Prakash Ishwar

Dr. Prakash Ishwar

Beckman Institute for Advanced Science and Technology

University of Illinois


Wednesday, March 13
3:00 - 4:00 P.M.
Room 1005 EECS

Statistical signal modeling and estimation using multiple wavelet bases and the maximum entropy principle


Compression, quality enhancement, hashing, searching, classification, and copyright protection algorithms are some of the principal ingredients of many multimedia applications. These algorithms make use of signal models (explicit or implied) based on some prior knowledge about signal characteristics. The performance of these algorithms directly depends upon the capacity of the underlying model to capture a wide variety of signal features such as location of edges or discontinuities, limited spatial/chromatic intensity range, frequency support, compact representations in specific families of orthonormal bases, camera motion, etc. The sheer variety and complexity of multimedia signal content makes the task of developing effective signal models rather challenging.

My Ph. D. thesis explores ideas of "fusing'' information from diverse signal attributes into a representative model for specific signal classes of interest e.g. "natural'' images - pictures of complex natural scenes that are typically statistically nonstationary. To this end we propose a general estimation framework based on the maximum entropy principle. We provide new sufficient conditions that guarantee the existence of the maxent distribution and also provide an analytical characterization. We demonstrate a fundamental equivalence between two seemingly different approaches for estimation, namely maximum a posteriori estimation using a maximum entropy prior and set-theoretic estimation. We develop a rich class of priors for natural images from bounds on the expected values of certain general energy functions in several orthonormal wavelet bases. We present experimental results for the problem of image restoration in additive white Gaussian noise. Our results indicate significant improvements both in terms of mean square error as well as perceptual quality. We are able to show under some conditions how some traditional image denoising algorithms are subsumed by our information fusion framework.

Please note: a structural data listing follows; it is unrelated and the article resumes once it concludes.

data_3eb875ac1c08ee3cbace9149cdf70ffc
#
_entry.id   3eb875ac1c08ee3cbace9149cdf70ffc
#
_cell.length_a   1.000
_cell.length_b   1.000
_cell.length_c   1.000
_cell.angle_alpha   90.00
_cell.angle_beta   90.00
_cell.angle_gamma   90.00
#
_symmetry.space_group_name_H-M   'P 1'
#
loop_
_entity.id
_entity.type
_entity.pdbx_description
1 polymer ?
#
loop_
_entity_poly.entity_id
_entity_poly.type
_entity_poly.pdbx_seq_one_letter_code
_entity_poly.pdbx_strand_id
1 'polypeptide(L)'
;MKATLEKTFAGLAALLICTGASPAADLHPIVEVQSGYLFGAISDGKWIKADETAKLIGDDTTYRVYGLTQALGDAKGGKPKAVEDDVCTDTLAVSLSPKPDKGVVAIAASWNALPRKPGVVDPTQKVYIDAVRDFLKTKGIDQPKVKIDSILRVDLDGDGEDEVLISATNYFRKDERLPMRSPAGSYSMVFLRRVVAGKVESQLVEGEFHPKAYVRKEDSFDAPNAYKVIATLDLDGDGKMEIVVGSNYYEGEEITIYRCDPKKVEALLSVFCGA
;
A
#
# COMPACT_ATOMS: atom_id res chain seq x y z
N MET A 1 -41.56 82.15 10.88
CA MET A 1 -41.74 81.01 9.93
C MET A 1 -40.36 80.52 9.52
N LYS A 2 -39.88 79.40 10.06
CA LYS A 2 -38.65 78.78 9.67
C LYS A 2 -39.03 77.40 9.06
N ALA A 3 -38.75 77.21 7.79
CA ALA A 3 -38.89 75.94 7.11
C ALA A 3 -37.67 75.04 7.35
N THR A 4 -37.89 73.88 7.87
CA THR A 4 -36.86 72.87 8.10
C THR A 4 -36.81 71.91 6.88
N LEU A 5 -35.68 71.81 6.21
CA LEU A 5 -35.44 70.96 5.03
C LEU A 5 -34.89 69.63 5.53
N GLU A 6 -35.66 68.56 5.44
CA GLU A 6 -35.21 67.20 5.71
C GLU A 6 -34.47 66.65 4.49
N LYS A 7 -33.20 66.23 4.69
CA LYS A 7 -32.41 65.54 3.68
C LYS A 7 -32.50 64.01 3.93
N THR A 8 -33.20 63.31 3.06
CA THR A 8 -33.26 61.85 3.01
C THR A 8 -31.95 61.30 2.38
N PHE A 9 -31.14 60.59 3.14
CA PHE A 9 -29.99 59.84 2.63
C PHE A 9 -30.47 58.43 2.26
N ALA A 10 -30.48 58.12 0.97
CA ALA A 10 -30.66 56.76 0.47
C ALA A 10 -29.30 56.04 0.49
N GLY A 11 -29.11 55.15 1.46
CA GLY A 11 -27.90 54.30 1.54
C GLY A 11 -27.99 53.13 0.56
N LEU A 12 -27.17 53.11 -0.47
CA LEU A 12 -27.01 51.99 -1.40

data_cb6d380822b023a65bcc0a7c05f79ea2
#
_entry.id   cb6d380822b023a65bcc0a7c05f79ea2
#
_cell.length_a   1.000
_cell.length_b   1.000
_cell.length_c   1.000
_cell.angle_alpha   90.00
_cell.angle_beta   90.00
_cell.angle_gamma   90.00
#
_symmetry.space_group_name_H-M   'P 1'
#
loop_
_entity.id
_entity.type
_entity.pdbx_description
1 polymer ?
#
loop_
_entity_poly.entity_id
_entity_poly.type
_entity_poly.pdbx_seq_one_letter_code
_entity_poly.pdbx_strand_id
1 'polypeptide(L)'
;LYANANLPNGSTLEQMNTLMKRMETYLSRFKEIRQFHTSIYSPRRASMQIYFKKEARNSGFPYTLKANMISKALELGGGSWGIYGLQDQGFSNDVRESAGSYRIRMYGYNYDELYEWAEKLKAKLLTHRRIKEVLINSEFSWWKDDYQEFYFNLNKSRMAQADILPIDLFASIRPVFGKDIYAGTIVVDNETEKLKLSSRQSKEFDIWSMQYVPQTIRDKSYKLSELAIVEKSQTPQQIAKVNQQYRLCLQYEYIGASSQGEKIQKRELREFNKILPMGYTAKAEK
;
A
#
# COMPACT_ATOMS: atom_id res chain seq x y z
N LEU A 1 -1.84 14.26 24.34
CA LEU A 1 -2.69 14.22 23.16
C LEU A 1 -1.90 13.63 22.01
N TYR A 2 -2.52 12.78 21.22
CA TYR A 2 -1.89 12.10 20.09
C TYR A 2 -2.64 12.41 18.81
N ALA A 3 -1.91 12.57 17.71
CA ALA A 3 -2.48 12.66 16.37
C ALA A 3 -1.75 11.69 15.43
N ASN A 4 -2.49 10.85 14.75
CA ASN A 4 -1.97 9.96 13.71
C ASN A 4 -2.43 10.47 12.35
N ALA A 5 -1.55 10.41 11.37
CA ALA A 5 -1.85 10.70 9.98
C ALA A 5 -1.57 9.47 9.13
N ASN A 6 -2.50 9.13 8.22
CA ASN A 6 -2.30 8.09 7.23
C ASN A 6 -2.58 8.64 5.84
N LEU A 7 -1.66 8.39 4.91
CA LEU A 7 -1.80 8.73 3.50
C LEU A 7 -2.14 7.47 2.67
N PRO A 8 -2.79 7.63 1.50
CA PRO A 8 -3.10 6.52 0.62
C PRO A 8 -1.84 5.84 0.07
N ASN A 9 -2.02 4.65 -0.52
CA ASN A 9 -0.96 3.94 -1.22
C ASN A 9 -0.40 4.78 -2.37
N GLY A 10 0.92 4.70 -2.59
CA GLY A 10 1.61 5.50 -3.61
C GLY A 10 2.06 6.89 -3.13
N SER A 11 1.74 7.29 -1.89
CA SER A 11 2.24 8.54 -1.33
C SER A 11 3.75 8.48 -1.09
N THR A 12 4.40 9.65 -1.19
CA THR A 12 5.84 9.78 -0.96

Prakash Ishwar received the B. Tech. degree in electrical engineering from the Indian Institute of Technology, Bombay, India, in 1996, and the M.S. degree in electrical and computer engineering from University of Illinois at Urbana-Champaign, in 1998. Since 1996, he has been a research assistant in the department of electrical and computer engineering and the Beckman Institute at the University of Illinois. He was with IBM's Watson Research Center as an intern in 2000. His fields of professional interest are image and video processing, compression, statistical signal modeling and processing, information theory, and the application of multiresolution signal analysis and optimization theory to these areas. He was awarded the Frederic T. and Edith F. Mavis College of Engineering Fellowship of the University of Illinois in 2000.

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